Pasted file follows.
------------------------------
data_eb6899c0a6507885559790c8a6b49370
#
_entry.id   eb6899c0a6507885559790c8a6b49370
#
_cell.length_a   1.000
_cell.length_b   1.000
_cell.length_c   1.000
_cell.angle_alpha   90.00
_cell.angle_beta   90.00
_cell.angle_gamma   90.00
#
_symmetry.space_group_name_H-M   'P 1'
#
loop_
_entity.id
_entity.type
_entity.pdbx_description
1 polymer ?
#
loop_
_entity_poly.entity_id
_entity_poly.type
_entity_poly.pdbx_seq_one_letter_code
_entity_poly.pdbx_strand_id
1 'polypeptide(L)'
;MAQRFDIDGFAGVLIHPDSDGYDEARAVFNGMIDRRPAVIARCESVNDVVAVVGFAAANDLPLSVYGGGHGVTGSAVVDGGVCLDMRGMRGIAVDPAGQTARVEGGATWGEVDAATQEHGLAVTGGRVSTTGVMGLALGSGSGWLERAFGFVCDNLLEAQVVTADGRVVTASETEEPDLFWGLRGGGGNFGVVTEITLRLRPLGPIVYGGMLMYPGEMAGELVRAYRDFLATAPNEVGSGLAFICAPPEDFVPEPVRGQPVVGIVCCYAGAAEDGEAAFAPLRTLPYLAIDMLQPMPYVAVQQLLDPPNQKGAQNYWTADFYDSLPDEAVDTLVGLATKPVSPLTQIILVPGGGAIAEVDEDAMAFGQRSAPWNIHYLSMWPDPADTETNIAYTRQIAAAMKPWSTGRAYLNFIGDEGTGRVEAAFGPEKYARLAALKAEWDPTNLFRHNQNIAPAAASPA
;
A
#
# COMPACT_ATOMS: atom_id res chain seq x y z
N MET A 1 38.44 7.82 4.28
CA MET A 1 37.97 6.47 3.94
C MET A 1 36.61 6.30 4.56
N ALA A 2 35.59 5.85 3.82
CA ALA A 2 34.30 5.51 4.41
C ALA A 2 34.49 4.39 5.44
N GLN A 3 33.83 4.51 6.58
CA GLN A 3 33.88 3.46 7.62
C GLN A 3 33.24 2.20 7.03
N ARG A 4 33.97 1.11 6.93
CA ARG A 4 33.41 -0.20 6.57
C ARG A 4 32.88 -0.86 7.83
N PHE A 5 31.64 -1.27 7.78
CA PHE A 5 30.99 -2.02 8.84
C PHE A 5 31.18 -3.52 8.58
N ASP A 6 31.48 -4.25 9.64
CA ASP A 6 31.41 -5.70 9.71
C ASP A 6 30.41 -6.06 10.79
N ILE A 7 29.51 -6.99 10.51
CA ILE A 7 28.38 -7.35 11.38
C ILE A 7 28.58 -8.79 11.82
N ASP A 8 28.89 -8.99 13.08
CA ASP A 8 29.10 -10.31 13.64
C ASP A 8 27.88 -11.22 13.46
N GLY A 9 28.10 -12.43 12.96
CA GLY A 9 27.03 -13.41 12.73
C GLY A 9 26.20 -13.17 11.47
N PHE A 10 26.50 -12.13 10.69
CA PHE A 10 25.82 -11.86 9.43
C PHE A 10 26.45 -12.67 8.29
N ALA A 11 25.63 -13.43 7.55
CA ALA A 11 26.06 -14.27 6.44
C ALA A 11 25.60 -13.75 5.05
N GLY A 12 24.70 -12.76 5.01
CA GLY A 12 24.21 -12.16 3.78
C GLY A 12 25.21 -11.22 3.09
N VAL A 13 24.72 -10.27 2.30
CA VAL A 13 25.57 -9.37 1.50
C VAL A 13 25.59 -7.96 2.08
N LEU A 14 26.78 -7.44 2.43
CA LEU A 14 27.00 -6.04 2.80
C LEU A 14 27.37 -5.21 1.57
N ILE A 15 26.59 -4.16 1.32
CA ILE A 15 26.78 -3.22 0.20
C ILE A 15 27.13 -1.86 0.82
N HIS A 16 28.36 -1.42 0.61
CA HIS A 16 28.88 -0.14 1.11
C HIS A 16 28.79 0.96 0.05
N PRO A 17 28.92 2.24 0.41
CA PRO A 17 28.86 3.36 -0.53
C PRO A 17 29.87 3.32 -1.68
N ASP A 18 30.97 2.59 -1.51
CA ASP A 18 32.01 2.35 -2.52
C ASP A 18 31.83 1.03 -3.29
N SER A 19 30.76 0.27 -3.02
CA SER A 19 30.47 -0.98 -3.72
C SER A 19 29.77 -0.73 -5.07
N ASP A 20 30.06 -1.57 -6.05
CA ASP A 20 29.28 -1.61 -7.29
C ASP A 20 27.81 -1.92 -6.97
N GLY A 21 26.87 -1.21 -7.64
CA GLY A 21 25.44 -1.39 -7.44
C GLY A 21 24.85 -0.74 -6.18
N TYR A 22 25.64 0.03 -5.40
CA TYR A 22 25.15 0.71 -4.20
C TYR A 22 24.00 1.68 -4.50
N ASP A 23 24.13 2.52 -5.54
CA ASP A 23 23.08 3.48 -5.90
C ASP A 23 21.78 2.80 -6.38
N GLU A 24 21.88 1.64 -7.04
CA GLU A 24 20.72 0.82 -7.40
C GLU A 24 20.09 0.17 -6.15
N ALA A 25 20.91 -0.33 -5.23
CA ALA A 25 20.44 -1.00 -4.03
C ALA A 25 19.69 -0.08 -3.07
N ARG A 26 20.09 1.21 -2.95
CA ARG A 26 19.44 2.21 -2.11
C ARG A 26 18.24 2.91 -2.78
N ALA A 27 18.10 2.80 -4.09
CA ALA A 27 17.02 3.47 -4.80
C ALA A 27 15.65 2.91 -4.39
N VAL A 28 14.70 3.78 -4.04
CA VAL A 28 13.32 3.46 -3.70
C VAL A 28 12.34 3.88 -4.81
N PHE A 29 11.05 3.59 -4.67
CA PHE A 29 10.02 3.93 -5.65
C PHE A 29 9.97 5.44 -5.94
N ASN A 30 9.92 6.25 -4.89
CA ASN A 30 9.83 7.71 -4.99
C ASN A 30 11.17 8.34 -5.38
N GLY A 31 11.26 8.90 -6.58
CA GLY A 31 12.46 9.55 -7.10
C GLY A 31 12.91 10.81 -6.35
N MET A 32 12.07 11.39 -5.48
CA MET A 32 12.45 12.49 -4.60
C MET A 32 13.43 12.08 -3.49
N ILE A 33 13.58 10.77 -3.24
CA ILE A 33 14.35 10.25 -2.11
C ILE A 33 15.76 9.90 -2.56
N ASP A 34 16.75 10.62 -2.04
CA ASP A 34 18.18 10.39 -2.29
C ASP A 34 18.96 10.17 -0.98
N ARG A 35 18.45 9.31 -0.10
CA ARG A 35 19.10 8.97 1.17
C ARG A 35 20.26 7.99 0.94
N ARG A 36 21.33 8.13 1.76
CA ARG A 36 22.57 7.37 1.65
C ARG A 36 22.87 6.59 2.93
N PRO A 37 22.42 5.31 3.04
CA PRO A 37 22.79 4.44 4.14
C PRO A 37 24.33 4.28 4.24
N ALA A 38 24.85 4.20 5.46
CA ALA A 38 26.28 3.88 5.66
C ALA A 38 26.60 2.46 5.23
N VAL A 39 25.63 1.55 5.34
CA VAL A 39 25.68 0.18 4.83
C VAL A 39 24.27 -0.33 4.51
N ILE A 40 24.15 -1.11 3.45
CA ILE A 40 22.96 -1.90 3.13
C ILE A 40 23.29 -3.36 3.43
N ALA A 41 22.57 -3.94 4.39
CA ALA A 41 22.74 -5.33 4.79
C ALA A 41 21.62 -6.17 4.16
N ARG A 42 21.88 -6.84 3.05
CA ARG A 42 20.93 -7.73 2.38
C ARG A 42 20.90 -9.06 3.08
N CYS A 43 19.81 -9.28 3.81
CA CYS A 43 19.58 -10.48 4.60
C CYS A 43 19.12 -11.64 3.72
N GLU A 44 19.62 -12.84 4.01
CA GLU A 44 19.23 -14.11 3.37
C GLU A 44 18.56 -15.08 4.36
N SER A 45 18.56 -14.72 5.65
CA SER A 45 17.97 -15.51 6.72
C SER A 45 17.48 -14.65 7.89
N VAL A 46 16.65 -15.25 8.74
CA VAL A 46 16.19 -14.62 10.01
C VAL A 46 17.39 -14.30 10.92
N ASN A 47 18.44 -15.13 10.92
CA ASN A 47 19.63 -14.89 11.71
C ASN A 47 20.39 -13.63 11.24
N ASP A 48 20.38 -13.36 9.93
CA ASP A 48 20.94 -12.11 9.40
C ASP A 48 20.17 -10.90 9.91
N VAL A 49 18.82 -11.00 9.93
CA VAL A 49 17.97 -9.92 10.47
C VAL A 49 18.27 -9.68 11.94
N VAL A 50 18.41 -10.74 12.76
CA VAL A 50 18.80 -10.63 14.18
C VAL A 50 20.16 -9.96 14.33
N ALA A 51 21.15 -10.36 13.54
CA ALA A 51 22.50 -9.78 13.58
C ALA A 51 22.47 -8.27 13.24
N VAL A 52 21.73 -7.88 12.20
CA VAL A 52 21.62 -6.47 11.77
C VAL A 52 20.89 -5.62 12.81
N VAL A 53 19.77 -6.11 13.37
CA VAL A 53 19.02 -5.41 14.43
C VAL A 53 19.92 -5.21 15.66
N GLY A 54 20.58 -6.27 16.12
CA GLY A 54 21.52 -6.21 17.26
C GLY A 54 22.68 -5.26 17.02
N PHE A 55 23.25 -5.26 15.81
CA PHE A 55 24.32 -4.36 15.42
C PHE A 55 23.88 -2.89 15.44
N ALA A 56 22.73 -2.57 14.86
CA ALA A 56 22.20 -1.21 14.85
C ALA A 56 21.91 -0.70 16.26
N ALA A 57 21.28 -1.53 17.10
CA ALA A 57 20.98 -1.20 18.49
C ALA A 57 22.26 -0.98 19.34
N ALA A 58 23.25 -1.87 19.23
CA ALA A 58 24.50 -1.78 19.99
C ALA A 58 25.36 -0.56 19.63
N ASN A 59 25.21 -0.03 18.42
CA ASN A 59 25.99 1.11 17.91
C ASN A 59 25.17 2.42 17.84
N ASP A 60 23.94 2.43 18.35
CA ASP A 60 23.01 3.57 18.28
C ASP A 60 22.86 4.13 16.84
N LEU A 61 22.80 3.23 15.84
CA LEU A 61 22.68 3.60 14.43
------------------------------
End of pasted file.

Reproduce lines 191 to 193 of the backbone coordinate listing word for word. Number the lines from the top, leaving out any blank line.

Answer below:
CA GLY A 54 21.52 -6.21 17.26
C GLY A 54 22.68 -5.26 17.02
N PHE A 55 23.25 -5.26 15.81